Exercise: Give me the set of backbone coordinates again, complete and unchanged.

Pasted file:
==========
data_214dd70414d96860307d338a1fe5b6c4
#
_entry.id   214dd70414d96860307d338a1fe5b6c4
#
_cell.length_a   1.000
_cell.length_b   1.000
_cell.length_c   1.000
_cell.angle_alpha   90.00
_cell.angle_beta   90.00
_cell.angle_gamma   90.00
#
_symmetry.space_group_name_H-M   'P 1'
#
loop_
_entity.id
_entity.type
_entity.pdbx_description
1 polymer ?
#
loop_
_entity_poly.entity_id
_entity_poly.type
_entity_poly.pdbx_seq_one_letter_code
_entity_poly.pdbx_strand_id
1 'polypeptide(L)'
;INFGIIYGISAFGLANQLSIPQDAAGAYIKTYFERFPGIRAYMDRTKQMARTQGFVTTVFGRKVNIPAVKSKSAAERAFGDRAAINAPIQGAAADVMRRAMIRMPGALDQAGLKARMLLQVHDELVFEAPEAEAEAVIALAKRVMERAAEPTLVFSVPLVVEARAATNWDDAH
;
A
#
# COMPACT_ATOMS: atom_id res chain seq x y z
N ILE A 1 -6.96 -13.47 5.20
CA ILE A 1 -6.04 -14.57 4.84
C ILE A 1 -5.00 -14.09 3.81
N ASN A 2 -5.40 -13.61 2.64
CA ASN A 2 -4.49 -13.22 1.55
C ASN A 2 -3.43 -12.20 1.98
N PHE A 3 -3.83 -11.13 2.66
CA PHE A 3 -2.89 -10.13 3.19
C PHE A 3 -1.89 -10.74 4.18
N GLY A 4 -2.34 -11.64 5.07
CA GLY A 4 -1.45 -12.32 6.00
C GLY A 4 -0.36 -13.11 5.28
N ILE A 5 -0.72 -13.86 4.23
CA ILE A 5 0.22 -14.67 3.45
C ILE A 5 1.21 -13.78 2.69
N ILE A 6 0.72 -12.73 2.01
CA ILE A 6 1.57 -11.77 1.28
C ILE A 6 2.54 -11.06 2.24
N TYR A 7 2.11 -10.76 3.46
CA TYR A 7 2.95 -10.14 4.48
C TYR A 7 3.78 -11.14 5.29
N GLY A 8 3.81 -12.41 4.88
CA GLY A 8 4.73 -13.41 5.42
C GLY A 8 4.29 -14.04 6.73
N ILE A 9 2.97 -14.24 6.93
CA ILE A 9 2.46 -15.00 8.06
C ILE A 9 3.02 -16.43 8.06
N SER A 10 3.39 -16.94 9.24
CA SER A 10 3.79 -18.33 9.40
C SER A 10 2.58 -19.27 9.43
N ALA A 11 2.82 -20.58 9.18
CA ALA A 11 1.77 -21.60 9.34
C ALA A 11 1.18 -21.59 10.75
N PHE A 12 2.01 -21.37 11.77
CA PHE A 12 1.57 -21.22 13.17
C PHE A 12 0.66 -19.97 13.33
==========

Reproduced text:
data_214dd70414d96860307d338a1fe5b6c4
#
_entry.id   214dd70414d96860307d338a1fe5b6c4
#
_cell.length_a   1.000
_cell.length_b   1.000
_cell.length_c   1.000
_cell.angle_alpha   90.00
_cell.angle_beta   90.00
_cell.angle_gamma   90.00
#
_symmetry.space_group_name_H-M   'P 1'
#
loop_
_entity.id
_entity.type
_entity.pdbx_description
1 polymer ?
#
loop_
_entity_poly.entity_id
_entity_poly.type
_entity_poly.pdbx_seq_one_letter_code
_entity_poly.pdbx_strand_id
1 'polypeptide(L)'
;INFGIIYGISAFGLANQLSIPQDAAGAYIKTYFERFPGIRAYMDRTKQMARTQGFVTTVFGRKVNIPAVKSKSAAERAFGDRAAINAPIQGAAADVMRRAMIRMPGALDQAGLKARMLLQVHDELVFEAPEAEAEAVIALAKRVMERAAEPTLVFSVPLVVEARAATNWDDAH
;
A
#
# COMPACT_ATOMS: atom_id res chain seq x y z
N ILE A 1 -6.96 -13.47 5.20
CA ILE A 1 -6.04 -14.57 4.84
C ILE A 1 -5.00 -14.09 3.81
N ASN A 2 -5.40 -13.61 2.64
CA ASN A 2 -4.49 -13.22 1.55
C ASN A 2 -3.43 -12.20 1.98
N PHE A 3 -3.83 -11.13 2.66
CA PHE A 3 -2.89 -10.13 3.19
C PHE A 3 -1.89 -10.74 4.18
N GLY A 4 -2.34 -11.64 5.07
CA GLY A 4 -1.45 -12.32 6.00
C GLY A 4 -0.36 -13.11 5.28
N ILE A 5 -0.72 -13.86 4.23
CA ILE A 5 0.22 -14.67 3.45
C ILE A 5 1.21 -13.78 2.69
N ILE A 6 0.72 -12.73 2.01
CA ILE A 6 1.57 -11.77 1.28
C ILE A 6 2.54 -11.06 2.24
N TYR A 7 2.11 -10.76 3.46
CA TYR A 7 2.95 -10.14 4.48
C TYR A 7 3.78 -11.14 5.29
N GLY A 8 3.81 -12.41 4.88
CA GLY A 8 4.73 -13.41 5.42
C GLY A 8 4.29 -14.04 6.73
N ILE A 9 2.97 -14.24 6.93
CA ILE A 9 2.46 -15.00 8.06
C ILE A 9 3.02 -16.43 8.06
N SER A 10 3.39 -16.94 9.24
CA SER A 10 3.79 -18.33 9.40
C SER A 10 2.58 -19.27 9.43
N ALA A 11 2.82 -20.58 9.18
CA ALA A 11 1.77 -21.60 9.34
C ALA A 11 1.18 -21.59 10.75
N PHE A 12 2.01 -21.37 11.77
CA PHE A 12 1.57 -21.22 13.17
C PHE A 12 0.66 -19.97 13.33